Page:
4. Devils Tower National Monument, Wyoming
Devils Tower is a massive butte of igneous rock that stands 867 feet from summit to base and rises to 5,112 feet above sea level. Movie buffs know it for its famous appearance in the 1977 movie “Close Encounters of the Third Kind,” but it’s also famous for being declared the first U.S. national monument — by President Theodore Roosevelt in 1906.
When you visit Devils Tower, you can walk along the famous Tower Trail or visit the campground amphitheater for educational programs. But it’s also a good destination for thrill seekers. If you want to practice technical rock climbing on this monument, register with the visitor’s office beforehand and check in with them when you return. They want to make sure you made it safely back!
5. Sequoia National Monument, World’s Largest Tree, Sierra Nevada
The Giant Sequoia National Monument is one of America’s newest national monuments. It got its status from President Bill Clinton in 2000. The monument encompasses 33 groves of giant sequoias, and one of them contains the world’s largest tree.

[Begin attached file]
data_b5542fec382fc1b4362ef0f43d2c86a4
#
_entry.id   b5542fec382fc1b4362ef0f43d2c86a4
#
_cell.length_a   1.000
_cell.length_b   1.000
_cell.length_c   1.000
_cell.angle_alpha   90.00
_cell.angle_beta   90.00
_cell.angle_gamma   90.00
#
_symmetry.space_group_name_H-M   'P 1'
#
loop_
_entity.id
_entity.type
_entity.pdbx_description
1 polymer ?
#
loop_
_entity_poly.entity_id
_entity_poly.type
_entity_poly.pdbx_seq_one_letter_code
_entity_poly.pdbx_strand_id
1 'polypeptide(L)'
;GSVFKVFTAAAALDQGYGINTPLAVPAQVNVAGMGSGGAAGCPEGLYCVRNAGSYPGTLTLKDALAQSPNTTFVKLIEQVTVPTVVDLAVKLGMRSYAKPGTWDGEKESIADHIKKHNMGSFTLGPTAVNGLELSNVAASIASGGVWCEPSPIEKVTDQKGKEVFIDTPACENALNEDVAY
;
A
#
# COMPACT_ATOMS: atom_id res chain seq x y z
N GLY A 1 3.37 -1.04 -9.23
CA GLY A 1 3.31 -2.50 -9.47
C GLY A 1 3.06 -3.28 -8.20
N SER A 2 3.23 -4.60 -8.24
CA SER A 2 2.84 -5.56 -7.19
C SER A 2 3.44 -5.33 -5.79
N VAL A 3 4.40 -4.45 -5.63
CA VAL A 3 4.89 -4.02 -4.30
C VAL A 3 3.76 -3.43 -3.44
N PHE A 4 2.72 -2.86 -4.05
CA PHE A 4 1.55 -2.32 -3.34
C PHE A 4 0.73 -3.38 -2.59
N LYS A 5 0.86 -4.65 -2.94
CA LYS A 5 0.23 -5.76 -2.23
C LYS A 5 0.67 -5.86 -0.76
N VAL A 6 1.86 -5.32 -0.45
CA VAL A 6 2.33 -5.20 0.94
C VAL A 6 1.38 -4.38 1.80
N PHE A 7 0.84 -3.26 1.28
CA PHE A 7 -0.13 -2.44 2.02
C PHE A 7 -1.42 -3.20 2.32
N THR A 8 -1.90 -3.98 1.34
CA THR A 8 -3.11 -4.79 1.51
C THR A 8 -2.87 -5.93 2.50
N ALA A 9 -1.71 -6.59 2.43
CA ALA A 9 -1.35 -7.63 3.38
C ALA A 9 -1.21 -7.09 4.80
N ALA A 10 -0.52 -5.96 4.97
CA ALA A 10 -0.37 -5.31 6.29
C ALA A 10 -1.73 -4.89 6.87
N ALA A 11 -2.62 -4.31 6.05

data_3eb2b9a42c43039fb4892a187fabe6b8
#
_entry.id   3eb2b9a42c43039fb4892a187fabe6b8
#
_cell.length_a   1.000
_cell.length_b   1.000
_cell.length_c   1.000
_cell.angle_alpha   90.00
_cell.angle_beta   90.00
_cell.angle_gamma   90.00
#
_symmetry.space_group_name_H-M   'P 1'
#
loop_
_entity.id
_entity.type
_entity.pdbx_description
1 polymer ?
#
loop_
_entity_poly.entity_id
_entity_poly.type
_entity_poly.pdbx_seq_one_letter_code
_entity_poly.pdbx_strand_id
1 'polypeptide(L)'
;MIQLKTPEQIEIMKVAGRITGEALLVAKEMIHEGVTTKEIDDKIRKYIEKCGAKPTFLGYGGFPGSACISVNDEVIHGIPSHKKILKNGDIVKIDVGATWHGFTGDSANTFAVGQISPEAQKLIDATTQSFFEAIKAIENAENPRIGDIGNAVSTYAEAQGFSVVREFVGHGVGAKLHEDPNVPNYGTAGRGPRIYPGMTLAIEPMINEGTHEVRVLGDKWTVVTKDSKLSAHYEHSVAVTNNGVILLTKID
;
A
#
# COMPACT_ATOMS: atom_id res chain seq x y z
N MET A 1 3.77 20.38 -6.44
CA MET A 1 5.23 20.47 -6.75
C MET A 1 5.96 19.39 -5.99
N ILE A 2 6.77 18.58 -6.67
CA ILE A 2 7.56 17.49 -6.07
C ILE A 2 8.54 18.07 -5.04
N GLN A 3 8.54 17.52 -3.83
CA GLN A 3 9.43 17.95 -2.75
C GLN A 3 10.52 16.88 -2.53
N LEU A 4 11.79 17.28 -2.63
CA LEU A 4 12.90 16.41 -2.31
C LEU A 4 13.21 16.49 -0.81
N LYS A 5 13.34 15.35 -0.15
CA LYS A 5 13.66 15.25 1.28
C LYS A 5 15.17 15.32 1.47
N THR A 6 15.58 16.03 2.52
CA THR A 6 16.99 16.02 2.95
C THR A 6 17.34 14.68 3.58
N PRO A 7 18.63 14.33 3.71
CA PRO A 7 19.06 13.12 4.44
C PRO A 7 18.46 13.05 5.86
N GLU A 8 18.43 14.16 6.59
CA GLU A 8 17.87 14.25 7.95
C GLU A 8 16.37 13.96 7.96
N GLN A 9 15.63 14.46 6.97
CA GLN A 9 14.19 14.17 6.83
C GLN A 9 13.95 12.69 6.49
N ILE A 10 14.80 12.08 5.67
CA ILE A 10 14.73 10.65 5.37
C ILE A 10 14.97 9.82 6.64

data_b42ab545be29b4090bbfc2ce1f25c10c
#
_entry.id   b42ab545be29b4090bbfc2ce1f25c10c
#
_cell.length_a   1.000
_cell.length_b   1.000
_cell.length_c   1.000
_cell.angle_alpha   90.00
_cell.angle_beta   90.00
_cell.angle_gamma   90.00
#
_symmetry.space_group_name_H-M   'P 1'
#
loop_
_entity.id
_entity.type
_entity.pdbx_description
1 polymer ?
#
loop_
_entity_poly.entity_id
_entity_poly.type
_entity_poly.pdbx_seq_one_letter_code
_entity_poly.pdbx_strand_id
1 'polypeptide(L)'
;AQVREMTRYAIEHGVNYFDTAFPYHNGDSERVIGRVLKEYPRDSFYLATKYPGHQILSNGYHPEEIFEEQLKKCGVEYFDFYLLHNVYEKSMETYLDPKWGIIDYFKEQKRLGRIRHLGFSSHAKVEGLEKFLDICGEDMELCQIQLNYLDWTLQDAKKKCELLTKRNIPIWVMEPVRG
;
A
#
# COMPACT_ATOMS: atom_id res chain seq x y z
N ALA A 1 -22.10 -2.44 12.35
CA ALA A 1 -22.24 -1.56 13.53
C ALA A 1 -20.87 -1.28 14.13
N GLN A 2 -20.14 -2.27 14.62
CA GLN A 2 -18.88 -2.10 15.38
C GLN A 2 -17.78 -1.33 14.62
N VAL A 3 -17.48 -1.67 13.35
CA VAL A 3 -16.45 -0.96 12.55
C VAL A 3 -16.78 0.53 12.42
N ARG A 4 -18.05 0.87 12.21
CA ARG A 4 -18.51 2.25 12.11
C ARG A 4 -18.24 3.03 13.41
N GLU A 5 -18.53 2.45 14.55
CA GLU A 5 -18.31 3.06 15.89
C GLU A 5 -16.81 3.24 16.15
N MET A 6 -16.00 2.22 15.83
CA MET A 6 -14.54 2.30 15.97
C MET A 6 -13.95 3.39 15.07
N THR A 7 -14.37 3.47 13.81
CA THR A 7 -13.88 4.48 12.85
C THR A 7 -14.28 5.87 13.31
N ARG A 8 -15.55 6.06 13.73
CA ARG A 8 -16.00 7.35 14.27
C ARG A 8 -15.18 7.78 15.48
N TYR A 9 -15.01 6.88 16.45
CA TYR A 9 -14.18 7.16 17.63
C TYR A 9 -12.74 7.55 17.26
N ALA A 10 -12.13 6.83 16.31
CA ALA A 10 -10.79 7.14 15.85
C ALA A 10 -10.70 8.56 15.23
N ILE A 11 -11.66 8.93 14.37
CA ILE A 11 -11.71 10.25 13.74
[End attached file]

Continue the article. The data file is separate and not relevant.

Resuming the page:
You can visit and explore six of the groves, where the trees typically grow to more than 250 feet. But what’s really amazing about sequoias is their girth, which can be more than 20 feet in diameter. And the sky’s the limit when it comes to activities you can do here. Visitors can hike, fish, ride horses, rock climb, mountain bike, raft, cross-country ski and more.
6. Cedar Breaks National Monument, Utah
This natural, 2,000-foot-deep coliseum — more stupendous than any made by man — is the result of millions of years of erosion and uplift. It was established as a national monument in 1933.
To explore this place, you can hike trails, camp, picnic and study the amazing landscape, which is easily accessible from the road. Plan for a long stay — you’ll want hours to gape at the massive rock structures that take the form of columns, arches and spires.
7. White Sands National Monument & Park, New Mexico
In 1933, President Herbert Hoover established this 275-square-mile gypsum dune field (the largest in the world) as the White Sands National Monument. In 2019, President Trump re-designated it as a national park for its natural and cultural resources.
Not only can you enjoy the breathtaking scenery — exploring mile upon mile of crystal-like sand — but you can also sled on the massive, wave-like dunes. Sand sledding is different from snow sledding in that sand isn’t slippery, so you may experience a learning curve as you figure out how to do it. The park’s gift shop sells waxed plastic snow saucers, which work best for sledding. And here’s another bonus: unlike typical sand, the gypsum crystals stay cool in the hot sun, so you don’t burn your feet.